5

Sharing my personal experience on the flight from Venice to Gdansk with three legs and thus three security checks (Ryanair uses cheap small airports where you can't transfer) in Treviso (Italy), Beauvais (France) and Modlin (Poland). I have got a small watermelon (15cm in diameter) in my backpack, which I took as a cabin baggage. During baggage scans in ...


10

Watermelons can easily be loaded up with other liquids including potently explosive liquids and as such would likely be prohibited as carry on items. Perhaps folks in the UK would not be familiar with this aspect, but in parts of the USA the process of spiking watermelons with a bottle or two of whiskey is commonly done to get alcohol into venues like ...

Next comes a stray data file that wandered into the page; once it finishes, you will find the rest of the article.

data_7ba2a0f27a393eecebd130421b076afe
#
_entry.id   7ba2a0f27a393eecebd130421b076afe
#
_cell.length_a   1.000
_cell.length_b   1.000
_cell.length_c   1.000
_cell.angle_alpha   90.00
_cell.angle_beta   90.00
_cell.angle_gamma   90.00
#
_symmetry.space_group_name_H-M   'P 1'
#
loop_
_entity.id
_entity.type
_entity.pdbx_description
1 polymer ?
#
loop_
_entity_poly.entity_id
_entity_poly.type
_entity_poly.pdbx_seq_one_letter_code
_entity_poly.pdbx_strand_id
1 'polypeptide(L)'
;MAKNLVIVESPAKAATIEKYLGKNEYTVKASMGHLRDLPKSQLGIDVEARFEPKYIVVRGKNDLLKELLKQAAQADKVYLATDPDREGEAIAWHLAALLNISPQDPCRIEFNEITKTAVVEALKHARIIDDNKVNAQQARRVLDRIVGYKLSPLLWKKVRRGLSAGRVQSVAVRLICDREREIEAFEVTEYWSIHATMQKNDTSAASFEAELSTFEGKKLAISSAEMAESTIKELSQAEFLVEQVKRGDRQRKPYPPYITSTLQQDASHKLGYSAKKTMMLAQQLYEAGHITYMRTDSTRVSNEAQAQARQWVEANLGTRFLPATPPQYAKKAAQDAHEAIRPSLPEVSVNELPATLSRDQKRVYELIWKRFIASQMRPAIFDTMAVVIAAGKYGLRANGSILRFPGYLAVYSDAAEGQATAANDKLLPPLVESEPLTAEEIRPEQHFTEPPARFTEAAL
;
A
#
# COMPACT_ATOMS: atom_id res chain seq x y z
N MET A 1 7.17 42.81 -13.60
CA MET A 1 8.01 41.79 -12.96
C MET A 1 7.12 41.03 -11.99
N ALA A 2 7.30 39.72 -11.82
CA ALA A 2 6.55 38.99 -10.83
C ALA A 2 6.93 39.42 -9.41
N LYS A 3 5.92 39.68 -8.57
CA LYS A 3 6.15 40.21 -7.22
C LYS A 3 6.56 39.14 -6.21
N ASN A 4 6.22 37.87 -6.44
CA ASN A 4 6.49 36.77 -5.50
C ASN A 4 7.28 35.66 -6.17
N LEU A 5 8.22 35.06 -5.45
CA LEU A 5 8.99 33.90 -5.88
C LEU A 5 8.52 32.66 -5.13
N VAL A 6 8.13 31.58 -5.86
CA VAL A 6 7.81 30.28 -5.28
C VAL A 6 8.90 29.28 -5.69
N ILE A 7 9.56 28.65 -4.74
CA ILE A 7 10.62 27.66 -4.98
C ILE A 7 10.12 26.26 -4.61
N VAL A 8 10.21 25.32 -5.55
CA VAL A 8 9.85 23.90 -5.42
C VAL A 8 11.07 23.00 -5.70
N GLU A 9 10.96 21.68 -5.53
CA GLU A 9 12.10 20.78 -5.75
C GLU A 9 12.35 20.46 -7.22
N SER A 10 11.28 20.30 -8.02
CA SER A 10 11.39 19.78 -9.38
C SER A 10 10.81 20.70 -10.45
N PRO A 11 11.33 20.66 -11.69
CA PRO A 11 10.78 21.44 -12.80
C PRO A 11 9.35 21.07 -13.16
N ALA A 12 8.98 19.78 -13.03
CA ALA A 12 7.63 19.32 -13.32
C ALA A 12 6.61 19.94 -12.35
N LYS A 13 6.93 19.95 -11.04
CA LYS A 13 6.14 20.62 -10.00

28

There are two potential issues here: Airport security and customs. For airport security: In the UK, "Liquids include liquid or semi-liquid foods, eg soup, jam, honey and syrups" and "Liquids in containers larger than 100ml generally can’t go through security even if the container is only part full." Exemptions (e.g. essential medical purposes) don't seem ...


11

While I am unaware of any liquid list containing a watermelon, here's the biggest list of liquids I am aware of, from Debrecen airport: All drinks (including beverages, water, soup, syrups), chocolate creams, creams, oil, cheese spread, liver cream, pastas, peanut butter, yogurts, cottage cheese, butter, margarine, frozen food, tins, liver wurst, sausage,...